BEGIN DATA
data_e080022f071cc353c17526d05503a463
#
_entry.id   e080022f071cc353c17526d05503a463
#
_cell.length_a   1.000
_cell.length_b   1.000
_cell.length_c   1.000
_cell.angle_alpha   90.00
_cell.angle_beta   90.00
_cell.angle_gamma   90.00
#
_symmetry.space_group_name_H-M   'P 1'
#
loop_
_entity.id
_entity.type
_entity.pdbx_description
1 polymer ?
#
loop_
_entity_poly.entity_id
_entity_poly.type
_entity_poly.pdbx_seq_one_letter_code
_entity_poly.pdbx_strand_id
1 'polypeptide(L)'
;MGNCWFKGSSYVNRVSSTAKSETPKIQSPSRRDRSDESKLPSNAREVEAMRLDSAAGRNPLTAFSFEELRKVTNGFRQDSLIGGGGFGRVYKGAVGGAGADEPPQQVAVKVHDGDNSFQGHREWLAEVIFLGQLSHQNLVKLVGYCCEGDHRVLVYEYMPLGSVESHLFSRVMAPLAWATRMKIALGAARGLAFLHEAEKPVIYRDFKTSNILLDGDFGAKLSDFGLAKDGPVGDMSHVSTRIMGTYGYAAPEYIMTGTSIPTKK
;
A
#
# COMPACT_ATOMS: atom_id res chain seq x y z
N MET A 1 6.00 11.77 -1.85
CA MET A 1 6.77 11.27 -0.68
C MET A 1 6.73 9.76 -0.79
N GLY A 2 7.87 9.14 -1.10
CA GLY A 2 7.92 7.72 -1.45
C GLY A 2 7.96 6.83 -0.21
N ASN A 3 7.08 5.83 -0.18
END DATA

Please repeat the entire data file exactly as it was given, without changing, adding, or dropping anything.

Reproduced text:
data_e080022f071cc353c17526d05503a463
#
_entry.id   e080022f071cc353c17526d05503a463
#
_cell.length_a   1.000
_cell.length_b   1.000
_cell.length_c   1.000
_cell.angle_alpha   90.00
_cell.angle_beta   90.00
_cell.angle_gamma   90.00
#
_symmetry.space_group_name_H-M   'P 1'
#
loop_
_entity.id
_entity.type
_entity.pdbx_description
1 polymer ?
#
loop_
_entity_poly.entity_id
_entity_poly.type
_entity_poly.pdbx_seq_one_letter_code
_entity_poly.pdbx_strand_id
1 'polypeptide(L)'
;MGNCWFKGSSYVNRVSSTAKSETPKIQSPSRRDRSDESKLPSNAREVEAMRLDSAAGRNPLTAFSFEELRKVTNGFRQDSLIGGGGFGRVYKGAVGGAGADEPPQQVAVKVHDGDNSFQGHREWLAEVIFLGQLSHQNLVKLVGYCCEGDHRVLVYEYMPLGSVESHLFSRVMAPLAWATRMKIALGAARGLAFLHEAEKPVIYRDFKTSNILLDGDFGAKLSDFGLAKDGPVGDMSHVSTRIMGTYGYAAPEYIMTGTSIPTKK
;
A
#
# COMPACT_ATOMS: atom_id res chain seq x y z
N MET A 1 6.00 11.77 -1.85
CA MET A 1 6.77 11.27 -0.68
C MET A 1 6.73 9.76 -0.79
N GLY A 2 7.87 9.14 -1.10
CA GLY A 2 7.92 7.72 -1.45
C GLY A 2 7.96 6.83 -0.21
N ASN A 3 7.08 5.83 -0.18